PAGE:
Hanafi FiqhHanbali FiqhShafi'i Fiqh
Answered by Shaykh Faraz Rabbani
What is the ruling of closing one’s eyes in prayer? Where should one look when praying?
To close one’s eyes in prayer is somewhat disliked. This is because:
- it entails leaving the sunna of looking at the place of prostration,
- it resembles the worship of the Jews, and
- it is reported from the early Muslims that they disliked this.
There is a weak hadith regarding this, which is not sufficient as proof (in itself) but supports these other considerations.
- if one does not gain full attentiveness or is distracted in prayer if one’s eyes are open, then it would be permitted (or, perhaps, even better) to close one’s eyes.
The Position of the Four Schools:
The above is a summary of what Imam Haskafi said in Durr al-Mukhtar, Ibn Abidin in Radd al-Muhtar, Ibn Nujaym in al-Bahr al-Ra’iq, and Imam Kasani in Bada’i‘ al-Sana’i‘, in Hanafi fiqh.
This ruling was also confirmed by what Imam Buhuti said in Kashshaf al-Qina‘ in Hanbali fiqh; and Imam Dardir in al-Sharh al-Saghir in Maliki fiqh.
Within the Shafi‘i school, it is transmitted that it is disliked to close one s eyes. However, Imam Nawawi chose that it is not disliked in his Majmu‘ and also in his Minhaj, which some interpreted as saying it is absolutely permitted to close one s eyes, and others that it is better not to (khilaf al-awla), unless it aid s one s presence of heart.
Reason for Dislikedness and the Place of the Eyes in Prayer
Imam Buhuti mentioned in his Kashshaf al-Qina‘ that a reason for its being disliked is that it can be a means for one becoming drowsy, such as when praying at night.
Imam Kasani explained in his Bada i` that the reason for looking at one s place of prostration is that each limb of the body has a share in the prayer s worship. Imam Ibn Nujaym mentioned that one does not close one s eyes in prostration, either, and mentioned that, “A number of Sufis (may Allah benefit us through them) said that one keeps one s eyes open because the eyes too prostrate.”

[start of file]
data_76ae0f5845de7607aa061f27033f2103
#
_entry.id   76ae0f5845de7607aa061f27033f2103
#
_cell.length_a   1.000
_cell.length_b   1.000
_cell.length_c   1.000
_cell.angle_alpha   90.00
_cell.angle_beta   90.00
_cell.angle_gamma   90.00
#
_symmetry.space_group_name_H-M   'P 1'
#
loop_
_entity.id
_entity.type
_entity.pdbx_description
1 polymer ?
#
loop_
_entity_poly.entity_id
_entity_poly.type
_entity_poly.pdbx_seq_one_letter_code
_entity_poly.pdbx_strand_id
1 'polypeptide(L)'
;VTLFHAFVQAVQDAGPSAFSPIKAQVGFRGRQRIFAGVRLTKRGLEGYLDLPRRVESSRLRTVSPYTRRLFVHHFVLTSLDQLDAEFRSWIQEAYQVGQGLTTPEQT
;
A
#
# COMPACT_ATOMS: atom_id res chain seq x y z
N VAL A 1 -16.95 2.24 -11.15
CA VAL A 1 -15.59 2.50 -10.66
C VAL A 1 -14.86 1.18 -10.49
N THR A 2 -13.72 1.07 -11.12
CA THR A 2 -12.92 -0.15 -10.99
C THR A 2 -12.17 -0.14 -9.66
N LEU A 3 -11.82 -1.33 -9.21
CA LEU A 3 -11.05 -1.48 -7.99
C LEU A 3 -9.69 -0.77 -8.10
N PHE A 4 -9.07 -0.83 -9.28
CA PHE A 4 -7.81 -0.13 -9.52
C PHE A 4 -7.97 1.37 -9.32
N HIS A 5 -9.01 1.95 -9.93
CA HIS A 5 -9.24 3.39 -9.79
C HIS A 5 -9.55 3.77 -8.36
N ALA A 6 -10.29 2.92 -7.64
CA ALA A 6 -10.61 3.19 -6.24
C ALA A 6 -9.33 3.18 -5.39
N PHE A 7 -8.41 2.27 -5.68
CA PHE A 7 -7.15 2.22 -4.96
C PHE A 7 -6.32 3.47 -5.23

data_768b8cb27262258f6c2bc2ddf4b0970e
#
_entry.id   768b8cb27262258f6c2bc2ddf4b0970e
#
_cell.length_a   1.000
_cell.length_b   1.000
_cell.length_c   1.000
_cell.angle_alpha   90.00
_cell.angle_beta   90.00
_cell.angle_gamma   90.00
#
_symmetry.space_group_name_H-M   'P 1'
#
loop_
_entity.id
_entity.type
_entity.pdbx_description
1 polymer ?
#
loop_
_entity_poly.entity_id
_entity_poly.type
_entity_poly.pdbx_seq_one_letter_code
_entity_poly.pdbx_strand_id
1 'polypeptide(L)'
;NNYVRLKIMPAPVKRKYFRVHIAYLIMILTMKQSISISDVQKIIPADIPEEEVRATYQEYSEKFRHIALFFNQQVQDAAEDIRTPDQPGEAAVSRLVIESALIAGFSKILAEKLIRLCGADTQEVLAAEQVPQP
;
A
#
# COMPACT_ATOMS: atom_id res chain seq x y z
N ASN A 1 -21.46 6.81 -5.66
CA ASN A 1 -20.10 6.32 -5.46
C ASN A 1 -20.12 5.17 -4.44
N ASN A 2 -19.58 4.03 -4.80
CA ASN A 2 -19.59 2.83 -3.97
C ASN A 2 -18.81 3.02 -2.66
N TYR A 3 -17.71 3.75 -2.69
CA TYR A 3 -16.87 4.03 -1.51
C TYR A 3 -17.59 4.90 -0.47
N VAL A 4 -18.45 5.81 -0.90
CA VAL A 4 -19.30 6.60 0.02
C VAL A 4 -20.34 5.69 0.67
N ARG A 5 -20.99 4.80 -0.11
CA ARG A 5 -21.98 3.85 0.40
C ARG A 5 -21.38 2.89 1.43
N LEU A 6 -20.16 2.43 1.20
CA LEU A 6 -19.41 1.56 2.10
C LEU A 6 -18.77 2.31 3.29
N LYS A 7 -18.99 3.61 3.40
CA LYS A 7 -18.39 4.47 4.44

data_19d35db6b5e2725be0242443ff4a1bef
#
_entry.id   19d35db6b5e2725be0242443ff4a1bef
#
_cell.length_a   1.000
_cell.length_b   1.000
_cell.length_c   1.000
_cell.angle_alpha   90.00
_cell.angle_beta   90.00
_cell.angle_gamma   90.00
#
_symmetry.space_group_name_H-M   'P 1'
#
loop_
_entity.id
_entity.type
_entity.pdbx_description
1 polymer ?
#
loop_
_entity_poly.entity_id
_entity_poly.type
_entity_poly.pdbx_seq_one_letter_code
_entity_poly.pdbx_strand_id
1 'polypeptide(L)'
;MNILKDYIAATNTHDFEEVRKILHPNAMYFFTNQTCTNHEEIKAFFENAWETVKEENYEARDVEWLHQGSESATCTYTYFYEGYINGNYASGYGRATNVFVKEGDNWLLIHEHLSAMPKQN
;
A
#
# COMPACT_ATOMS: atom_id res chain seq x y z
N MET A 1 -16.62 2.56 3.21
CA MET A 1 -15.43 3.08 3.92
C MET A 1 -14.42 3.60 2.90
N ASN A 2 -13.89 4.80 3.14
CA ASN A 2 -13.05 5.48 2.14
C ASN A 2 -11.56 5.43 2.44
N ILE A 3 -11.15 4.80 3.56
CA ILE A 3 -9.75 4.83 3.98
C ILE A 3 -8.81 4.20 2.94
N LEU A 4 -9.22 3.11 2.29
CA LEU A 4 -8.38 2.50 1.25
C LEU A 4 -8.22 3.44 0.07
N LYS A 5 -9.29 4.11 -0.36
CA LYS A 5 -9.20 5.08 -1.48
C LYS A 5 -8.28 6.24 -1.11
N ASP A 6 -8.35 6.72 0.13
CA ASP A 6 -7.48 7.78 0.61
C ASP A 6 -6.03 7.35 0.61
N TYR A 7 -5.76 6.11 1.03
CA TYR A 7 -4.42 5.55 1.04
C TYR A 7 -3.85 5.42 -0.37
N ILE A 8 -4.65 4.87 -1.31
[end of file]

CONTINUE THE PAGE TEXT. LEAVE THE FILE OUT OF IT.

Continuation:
Imam Abu Bakr al-Jassas (Allah have mercy on him) mentioned in his magnificent Quranic tafsir of the verses relating to legal rulings, Ahkam al-Qur an, explaining the words of Allah Most High in Surat al-Muminin, “Successful indeed are the believers, who are reverent in prayer,” [Quran, 23:1-2] that:
- Muhammad Ibn Sirin reported that the Prophet (Allah bless him & give him peace) used to look up to the sky while praying. After this verse, he used to keep his head lowered.
- It has also been reported from him that after this verse was revealed, the Companions would lower their gazes until their eyes did not go beyond their place of prostration.
- It has been reported from Ibrahim, Mujahid, and Zuhri that they said, “Reverenece (khushu‘) is being still.”
- It has been reported that Sayyiduna Ali (Allah be pleased with him) said, “Reverence is in the heart and to avoid distractions in prayer.”
- Hasan al-Basri said, “The reverent are the fearful.”
- Abu Bakr al-Jassas commented: “Reverence (khushu‘) is all these meanings: being still in prayer, humble, not getting distracted, not looking around or moving, being fearful of Allah.”
- This is why it is reported that Sayyiduna Ibn Mas‘ud (Allah be pleased with him) would be like a thrown garment (in his stillness, and once in prayer, he would lower his voice, body, and gaze.)
And Allah alone gives success.
[Shaykh] Faraz Rabbani
Shaykh Faraz Rabbani spent ten years studying with some of the leading scholars of recent times, first in Damascus, and then in Amman, Jordan. His teachers include the foremost theologian of recent times in Damascus, the late Shaykh Adib al-Kallas (may Allah have mercy on him), as well as his student Shaykh Hassan al-Hindi, one of the leading Hanafi fuqaha of the present age. He returned to Canada in 2007, where he founded SeekersGuidance in order to meet the urgent need to spread Islamic knowledge–both online and on the ground–in a reliable, relevant, inspiring, and accessible manner. He is the author of: Absolute Essentials of Islam: Faith, Prayer, and the Path of Salvation According to the Hanafi School (White Thread Press, 2004.) Since 2011, Shaykh Faraz has been named one of the 500 most influential Muslims by the Royal Islamic Strategic Studies Center.